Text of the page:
The Edge browser lets you write, draw, and annotate webpages as if they were paper pages – and this quick little trick also lets you save a full site screen capture.

Update from Future Shawn:  My, web browsers come and go so quickly in Redmond. The EdgeHTML browser meant to replace IE has itself been shuttered, now that Microsoft has joined the open-source world and begun building their Edge browser on the Chromium code base. I highly recommend it instead, and at some point the Edge browser on your PC will be replaced with it in a Windows Update.

When you’re on a page you want to save, tap the ‘Make a web note’ button on the toolbar, .  This instantly takes a screen capture of the entire page, including the areas out of view, and lets you begin writing on the page.  This makes Edge look and work a bit like OneNote, and indeed you can save your marked up page to your OneNote notebook, your favorites, or your reading list.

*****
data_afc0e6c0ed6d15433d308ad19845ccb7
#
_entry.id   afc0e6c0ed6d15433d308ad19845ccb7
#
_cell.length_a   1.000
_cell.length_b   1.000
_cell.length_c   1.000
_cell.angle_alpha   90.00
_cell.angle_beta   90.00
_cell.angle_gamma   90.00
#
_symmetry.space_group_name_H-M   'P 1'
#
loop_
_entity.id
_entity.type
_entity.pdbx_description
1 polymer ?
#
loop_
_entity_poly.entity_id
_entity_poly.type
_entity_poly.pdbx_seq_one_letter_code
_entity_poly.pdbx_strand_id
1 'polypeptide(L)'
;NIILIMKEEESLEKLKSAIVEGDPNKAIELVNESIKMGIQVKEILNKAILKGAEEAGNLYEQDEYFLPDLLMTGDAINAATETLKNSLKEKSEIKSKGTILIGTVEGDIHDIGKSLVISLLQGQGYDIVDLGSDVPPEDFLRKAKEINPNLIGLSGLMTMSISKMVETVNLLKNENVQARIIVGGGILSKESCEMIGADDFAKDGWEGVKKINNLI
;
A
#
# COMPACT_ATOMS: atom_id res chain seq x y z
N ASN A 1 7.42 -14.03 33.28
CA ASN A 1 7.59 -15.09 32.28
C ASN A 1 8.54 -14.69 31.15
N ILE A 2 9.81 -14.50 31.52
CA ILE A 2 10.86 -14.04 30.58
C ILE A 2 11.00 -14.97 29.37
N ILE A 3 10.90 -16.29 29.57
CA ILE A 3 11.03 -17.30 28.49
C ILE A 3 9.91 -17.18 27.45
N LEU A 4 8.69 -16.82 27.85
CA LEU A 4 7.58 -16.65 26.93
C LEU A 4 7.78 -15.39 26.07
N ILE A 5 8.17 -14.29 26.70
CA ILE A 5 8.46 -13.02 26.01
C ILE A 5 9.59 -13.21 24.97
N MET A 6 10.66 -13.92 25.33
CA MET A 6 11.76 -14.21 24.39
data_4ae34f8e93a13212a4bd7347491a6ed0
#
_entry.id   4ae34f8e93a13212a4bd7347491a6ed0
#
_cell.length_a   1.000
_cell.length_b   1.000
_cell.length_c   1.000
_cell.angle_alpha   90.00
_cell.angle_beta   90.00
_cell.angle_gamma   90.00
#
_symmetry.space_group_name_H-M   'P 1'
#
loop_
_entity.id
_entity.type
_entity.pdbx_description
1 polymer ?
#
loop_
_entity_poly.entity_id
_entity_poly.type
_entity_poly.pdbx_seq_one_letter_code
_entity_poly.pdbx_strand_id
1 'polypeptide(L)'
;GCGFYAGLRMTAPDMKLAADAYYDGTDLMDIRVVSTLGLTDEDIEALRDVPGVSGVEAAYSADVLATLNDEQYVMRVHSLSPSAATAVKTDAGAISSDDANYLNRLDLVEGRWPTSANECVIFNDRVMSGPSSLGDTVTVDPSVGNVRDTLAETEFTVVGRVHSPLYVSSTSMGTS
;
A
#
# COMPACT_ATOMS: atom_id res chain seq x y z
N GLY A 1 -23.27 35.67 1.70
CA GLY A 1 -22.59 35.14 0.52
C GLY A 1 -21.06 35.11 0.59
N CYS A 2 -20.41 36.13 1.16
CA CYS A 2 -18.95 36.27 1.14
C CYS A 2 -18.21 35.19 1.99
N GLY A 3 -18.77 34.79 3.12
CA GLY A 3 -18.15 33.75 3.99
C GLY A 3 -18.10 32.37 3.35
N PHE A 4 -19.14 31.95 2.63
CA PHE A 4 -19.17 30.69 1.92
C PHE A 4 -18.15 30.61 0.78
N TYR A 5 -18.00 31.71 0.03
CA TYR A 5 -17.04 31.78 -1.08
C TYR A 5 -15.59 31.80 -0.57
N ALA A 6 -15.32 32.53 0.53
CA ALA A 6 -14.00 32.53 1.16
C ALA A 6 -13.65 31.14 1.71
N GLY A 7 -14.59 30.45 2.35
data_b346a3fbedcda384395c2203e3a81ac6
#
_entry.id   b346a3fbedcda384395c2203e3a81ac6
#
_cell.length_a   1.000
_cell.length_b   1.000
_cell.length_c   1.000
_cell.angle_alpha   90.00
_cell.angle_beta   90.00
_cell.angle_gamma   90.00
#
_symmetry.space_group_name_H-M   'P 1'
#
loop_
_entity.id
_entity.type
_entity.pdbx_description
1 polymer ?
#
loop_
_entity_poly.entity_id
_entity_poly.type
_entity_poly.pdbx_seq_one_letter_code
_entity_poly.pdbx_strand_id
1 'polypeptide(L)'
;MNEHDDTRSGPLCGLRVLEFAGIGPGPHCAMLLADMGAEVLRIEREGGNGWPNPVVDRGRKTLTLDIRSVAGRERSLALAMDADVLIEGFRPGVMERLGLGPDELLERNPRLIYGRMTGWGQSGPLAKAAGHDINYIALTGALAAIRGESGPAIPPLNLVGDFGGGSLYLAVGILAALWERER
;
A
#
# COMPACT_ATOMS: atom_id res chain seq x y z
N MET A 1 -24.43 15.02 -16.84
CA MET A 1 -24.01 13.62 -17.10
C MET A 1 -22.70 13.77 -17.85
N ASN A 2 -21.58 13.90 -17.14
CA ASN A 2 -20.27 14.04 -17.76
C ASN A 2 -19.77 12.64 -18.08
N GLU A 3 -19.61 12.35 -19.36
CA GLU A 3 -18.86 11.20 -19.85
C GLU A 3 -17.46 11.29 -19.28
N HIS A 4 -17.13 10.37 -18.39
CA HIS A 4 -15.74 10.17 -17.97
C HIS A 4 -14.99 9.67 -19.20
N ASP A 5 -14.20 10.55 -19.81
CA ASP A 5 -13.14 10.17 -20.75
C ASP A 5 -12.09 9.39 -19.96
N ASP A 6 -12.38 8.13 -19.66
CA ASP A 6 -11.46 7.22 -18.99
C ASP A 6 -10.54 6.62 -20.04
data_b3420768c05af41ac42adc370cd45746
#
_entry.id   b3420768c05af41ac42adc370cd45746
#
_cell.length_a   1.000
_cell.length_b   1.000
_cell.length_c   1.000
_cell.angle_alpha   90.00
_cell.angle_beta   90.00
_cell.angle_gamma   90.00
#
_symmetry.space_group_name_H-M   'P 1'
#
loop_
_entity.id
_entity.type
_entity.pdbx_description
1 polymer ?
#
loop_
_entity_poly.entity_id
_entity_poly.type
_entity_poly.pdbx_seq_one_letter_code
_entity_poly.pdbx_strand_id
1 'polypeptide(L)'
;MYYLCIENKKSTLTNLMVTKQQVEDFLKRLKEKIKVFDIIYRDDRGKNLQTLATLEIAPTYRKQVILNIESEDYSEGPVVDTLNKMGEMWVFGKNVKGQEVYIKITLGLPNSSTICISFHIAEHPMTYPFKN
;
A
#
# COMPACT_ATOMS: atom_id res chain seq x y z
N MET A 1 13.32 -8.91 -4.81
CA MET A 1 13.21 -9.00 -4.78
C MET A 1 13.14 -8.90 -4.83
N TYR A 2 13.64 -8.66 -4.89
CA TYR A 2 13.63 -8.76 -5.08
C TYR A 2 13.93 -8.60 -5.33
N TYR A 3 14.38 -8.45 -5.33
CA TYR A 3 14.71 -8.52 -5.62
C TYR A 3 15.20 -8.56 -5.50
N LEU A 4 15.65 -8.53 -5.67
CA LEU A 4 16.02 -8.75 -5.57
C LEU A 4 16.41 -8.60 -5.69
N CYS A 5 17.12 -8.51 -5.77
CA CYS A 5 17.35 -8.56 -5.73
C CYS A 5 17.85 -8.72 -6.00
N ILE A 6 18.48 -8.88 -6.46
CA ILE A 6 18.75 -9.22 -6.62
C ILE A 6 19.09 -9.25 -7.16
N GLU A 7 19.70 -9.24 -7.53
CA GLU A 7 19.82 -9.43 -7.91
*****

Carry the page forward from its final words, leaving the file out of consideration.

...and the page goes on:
If you drag your mouse pointer or finger over the page, naturally you’ll draw on top of it.  However, if you turn off touch drawing mode, you can also drag that captured screenshot to your desktop, where it will be saved as a jpg picture file.

The “full page” ability doesn’t work on all pages, in particular those that use “lazy loading”, also known as continuous scrolling, to load more page content as you scroll down, such as Facebook.  But for most typical needs to capture and write on a page, it gets the job done – and the full page screenshot function is a nice bonus to boot.